Analysis Abortion

Texas’ Conservative Legislative Leader Says Even He Doesn’t Share Perry’s Anti-Choice Priorities

Andrea Grimes

Governor Rick Perry pandered to the religious right in favor of a 20-week abortion ban at a crisis pregnancy center this week, touting the horrors of medically unproven "fetal pain" issues, but even right-wing Texas legislative leadership says that anti-choice legislation isn't the priority for the 2013 lawmaking session.

Enveloped in the pink, womb-like glow of a Source For Women crisis pregnancy center in Houston, Texas Governor Rick Perry spoke this week about his goal to “to make abortion at any stage a thing of the past,” supporting a ban on abortions after 20 weeks in the state. His enthusiasm has been shared by Texas Right To Life, which is currently shopping around a bill on the ban, though it’s yet to find official sponsorship in the legislature. Perry has made his intentions clear: he wants abortion to be illegal. Period.

“While Roe vs. Wade prevents us from taking that step, it does allow us, the states, to do some things to protect life if they can show there is a compelling state interest. I don’t think there is any issue that better fits the definition of compelling state interest than preventing the suffering of our state’s unborn.”

But Texas’ legislative leadership has a different take on what constitutes a “compelling state interest” for legislators. Texas House Speaker Joe Straus said Wednesday that he’s more concerned about “serious issues,” and that he doesn’t see how an abortion bill “directly affects the agenda of education and transportation and water resources and budget transparency and manufacturing jobs.” He continued, via the Texas Tribune:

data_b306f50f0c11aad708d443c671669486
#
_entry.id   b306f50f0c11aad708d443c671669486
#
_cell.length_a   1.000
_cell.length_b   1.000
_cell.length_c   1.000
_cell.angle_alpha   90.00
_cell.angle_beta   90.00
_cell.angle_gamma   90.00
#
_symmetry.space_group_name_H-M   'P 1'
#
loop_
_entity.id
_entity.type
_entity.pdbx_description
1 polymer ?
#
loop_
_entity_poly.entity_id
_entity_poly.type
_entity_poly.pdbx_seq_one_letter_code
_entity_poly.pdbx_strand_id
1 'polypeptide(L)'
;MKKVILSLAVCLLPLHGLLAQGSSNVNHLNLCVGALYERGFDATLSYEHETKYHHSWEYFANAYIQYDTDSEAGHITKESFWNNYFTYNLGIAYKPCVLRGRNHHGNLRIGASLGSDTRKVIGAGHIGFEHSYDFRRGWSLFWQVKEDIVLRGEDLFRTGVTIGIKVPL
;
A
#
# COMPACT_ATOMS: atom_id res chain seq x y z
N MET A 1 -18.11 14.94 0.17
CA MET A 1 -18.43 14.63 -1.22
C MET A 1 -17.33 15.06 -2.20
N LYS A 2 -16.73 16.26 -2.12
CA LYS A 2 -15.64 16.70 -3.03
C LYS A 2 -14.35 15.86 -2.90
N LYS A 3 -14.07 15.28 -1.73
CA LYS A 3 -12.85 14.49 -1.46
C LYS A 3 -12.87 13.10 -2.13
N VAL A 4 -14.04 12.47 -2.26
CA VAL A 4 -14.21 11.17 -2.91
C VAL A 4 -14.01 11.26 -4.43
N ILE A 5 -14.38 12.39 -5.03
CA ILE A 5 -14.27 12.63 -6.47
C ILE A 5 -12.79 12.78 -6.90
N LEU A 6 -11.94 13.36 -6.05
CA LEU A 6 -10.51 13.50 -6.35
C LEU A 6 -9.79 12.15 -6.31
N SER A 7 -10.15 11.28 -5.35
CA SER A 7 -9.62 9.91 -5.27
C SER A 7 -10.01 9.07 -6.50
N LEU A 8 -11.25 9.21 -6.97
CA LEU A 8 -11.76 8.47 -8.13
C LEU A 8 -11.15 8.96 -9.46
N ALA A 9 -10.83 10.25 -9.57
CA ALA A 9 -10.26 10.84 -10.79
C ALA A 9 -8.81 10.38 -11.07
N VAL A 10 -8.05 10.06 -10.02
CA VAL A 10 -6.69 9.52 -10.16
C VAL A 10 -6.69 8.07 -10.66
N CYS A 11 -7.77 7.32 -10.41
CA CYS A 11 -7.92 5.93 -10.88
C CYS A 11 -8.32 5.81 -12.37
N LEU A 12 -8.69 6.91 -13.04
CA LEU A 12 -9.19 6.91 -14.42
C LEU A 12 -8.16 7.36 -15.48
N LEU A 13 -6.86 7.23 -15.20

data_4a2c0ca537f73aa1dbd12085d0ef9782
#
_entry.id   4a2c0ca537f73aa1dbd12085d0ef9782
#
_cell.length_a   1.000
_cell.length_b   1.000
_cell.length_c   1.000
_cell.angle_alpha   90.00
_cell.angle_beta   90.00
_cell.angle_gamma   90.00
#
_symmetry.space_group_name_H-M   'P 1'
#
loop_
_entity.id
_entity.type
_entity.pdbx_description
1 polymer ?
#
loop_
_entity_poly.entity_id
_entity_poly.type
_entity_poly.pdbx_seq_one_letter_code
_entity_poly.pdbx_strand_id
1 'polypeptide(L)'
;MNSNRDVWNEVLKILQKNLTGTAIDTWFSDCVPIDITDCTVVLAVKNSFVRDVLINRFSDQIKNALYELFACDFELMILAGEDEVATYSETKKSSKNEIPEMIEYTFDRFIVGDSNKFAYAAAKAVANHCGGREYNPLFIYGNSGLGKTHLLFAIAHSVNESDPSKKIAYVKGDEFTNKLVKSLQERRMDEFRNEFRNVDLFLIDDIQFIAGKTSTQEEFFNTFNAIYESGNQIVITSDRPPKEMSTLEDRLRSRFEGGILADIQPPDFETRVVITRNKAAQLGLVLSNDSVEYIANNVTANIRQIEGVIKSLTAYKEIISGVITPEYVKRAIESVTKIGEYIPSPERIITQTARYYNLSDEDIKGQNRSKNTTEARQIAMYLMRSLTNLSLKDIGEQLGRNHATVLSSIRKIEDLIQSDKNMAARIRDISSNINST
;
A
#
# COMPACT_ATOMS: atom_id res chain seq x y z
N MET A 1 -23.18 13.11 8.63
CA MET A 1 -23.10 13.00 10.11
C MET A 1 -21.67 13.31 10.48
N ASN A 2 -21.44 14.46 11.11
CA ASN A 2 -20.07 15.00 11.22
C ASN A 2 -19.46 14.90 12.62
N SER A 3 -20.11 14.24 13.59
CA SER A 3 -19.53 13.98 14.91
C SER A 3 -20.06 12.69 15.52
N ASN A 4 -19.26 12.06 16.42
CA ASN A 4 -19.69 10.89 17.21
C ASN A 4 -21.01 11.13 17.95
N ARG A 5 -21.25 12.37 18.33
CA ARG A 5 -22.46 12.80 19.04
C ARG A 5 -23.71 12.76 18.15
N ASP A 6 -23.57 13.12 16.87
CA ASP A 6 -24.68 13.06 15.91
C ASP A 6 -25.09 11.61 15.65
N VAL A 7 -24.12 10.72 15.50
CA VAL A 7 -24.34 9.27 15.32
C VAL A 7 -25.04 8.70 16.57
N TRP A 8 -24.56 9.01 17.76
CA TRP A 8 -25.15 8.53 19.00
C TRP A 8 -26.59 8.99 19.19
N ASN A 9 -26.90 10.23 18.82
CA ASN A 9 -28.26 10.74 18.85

“… there are thousands of bills that will be filed as there always are and it sounds like that may be one of them. But the top of the agenda for me will be education, resources, infrastructure, the things that will help Texans cope with the tremendous growth we’re seeing in this state.”

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A number of unsuccessful attempts have been made to “oust Straus” from his position as speaker; he’s unpopular with far-right Republicans and Tea Partiers, but so far has been able to hold on to his title since taking it on in 2009, and it’s unlikely he’ll be unseated in 2013.

If even the voice of the Texas Legislature thinks Perry’s got mixed-up priorities in championing a 20-week ban, what are the real chances of its success in the lege? Especially when science and common sense doesn’t lend itself to extreme legislation like this?

Much of the rhetoric surrounding a 20-week ban centers on the issue of fetal pain despite the fact that no credible, objective medical evidence supports its existence before the third trimester. And only a small percentage of abortions happen at 20+ weeks, the vast majority for a variety of systemic, sad, and important reasons that do not generally, as anti-choice legislators seem to believe, include “Ignorant, heartless floozies changing their mind because today ends in ‘y.'”

As NARAL Pro-Choice Texas executive director Heather Busby told Rewire:

“The circumstances are usually something tragic. There are any number of fetal anomalies, health problems that come up that could be life threatening. It’s impossible for any lawmaker to contemplate every exception that could be needed.”

Rewire contacted Gov. Perry’s office to find out whether he supported any exceptions to a 20-week abortion ban, such as those for rape, incest or the life of the pregnant person, but his office demurred, saying only that “those details will be worked out by the Legislature.”

It’s appropriate, then, that Perry would lend his support for this yet-to-be-filed bill at the Source for Women, the crisis pregnancy center that he called the “future” of the Texas Women’s Health Program … despite the fact that it provides no medical care whatsoever. Why get into silly things like details that affect the lives of living, breathing Texans when political pandering looks so much better?

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